By Leslie C. Halpern
This black comedy, in which a former superhero movie icon hopes to reinvent his floundering career through adapting, directing, and starring in a Broadway play, presents truths at different levels of reality.
Faced with mounting costs, a vicious theater critic, temperamental actors, a pregnant girlfriend, and an angry daughter just released from rehab, washed-up-actor-turned-Broadway-director Riggan Thomson (Michael Keaton) has difficulty facing these truths. As the pressure mounts and his play seems less likely to revive his career, he gets closer to a complete break from reality.
First there’s the off-screen reality. Michael Keaton, who stars as washed-up actor Riggan Thomson, portrayed superhero Batman in the first two movie versions directed by Tim Burton. He declined future films in the series when Burton left for other projects. In Birdman, Riggan had previously played a telekinetic winged superhero named Birdman in a popular movie series, but declined the fourth installment to the detriment of his career.
Other actors in the current play (an adaptation of the real-life 1981 short story by Raymond Carver titled “What We Talk About When We Talk About Love”) are also actors portraying actors with their need for approval, frail egos, and emotional instability.
Camera as Character
Director of Photography, Emmanuel Lubezki used Steadicam and hand-held cameras to achieve an extended, nearly seamless narrative through Riggan’s backstage dealings and on-stage performances. Peering from behind, entering through doorways, zipping down the halls backstage, and peeking in through windows, the camera’s sorcery simultaneously becomes a behind-the-scenes insider (with the right people at the right place at the right time to capture the action) and an outsider (an observer without a voice).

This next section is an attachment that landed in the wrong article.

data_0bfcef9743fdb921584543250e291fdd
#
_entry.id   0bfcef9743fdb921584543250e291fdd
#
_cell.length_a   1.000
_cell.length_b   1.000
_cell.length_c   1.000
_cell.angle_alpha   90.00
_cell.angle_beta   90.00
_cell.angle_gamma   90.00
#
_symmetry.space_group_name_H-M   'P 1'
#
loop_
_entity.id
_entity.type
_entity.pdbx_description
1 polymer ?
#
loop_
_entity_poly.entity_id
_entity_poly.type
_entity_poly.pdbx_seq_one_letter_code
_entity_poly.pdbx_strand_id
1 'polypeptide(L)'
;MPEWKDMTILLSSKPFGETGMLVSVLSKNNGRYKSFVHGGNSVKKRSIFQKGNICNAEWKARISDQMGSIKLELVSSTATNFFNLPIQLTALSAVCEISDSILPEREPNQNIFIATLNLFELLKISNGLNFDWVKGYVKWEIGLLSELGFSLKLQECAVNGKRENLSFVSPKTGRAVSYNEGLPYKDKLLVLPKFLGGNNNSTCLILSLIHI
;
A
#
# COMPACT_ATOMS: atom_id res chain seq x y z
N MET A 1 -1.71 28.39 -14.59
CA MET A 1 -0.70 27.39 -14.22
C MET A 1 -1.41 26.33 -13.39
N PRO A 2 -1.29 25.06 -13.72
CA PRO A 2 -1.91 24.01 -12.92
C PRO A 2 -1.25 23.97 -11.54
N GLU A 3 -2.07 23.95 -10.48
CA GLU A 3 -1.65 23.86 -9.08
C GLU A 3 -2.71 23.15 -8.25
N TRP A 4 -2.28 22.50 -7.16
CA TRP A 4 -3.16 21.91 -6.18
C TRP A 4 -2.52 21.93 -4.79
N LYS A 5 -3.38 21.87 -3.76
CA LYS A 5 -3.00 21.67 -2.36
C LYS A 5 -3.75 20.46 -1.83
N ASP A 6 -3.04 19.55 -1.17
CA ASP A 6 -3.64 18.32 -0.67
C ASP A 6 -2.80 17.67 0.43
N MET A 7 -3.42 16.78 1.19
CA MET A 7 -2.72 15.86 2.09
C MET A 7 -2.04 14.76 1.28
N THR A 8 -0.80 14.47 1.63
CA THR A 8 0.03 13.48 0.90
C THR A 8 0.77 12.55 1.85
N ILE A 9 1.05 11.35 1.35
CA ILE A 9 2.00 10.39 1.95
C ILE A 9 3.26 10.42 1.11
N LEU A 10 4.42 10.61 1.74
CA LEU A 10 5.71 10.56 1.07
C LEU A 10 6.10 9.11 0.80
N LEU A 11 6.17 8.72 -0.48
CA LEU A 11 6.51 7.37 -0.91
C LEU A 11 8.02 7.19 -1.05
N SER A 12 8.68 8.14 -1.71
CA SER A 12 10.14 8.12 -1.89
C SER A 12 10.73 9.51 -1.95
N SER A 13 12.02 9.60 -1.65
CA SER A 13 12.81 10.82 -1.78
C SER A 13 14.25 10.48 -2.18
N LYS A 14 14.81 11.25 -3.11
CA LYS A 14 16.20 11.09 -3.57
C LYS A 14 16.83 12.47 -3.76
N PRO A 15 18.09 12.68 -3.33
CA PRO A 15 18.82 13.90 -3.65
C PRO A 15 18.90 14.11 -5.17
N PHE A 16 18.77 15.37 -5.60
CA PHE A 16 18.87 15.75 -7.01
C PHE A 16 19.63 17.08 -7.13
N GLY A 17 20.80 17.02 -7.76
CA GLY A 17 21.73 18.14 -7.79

The frantic camera pace provides a dizzying look backstage where the drama eclipses what happens in front of the audience. Whether pompous actor Mike Shiner (Edward Norton) is posing naked in front of the costume designer, Riggan’s unstable actress girlfriend (Andrea Riseborough) is causing commotion backstage, or his daughter, Sam (Emma Stone) is sneaking a toke, this insider view provides a different kind of reality – a voyeuristic look at the often-ugly scene behind the beautiful red velvet curtain.
As popularized by Nobel Prize in Literature-winning author Gabriel Garcia Marquez, who died earlier this year at the age of 87, magical realism is the genre where magical elements are woven into an otherwise realistic work of art, whether literature, film, or visual art. Other films, including Groundhog Day, Donnie Darko, Life of PI, and Midnight in Paris, have effectively used this device. In Birdman, Riggan’s alter ego, a gravelly voiced critic in the Birdman costume, undermines his efforts to go beyond the iconic character and become a Broadway sensation.
While himself, Riggan suffers bouts of self-doubt and desperation. When under the spell of his alter ego and believing himself to actually be the iconic superhero, he has telekinetic powers, the ability to fly, and, mostly importantly, widespread approval. As his ex-wife (Amy Ryan) informs him, he has always confused love for admiration. Lost in his magical world of Birdman, Riggan enjoys the “love” he could never give or receive as an individual man.
Hailed by critics for its amazing camera work and in-your-face acting, Birdman may well be art imitating life imitating art, if Keaton’s career soars to new heights from this role.
- A man once known for his role as The Birdman superhero in the movies now hopes to make a comeback directing a Broadway play despite ongoing calamities in his personal and professional life.
- Director: Alejandro Gonzalez Inarritu
- Stars: Michael Keaton, Zach Galifianakis, Edward Norton, Emma Stone, Naomi Watts, Andrea Riseborough, Amy Ryan
- Genre: Comedy/Drama
- MPAA Rating: Rated R (for language throughout, some sexual content and brief violence)
- Run Time: 159 minutes
- Purchase from Amazon.com.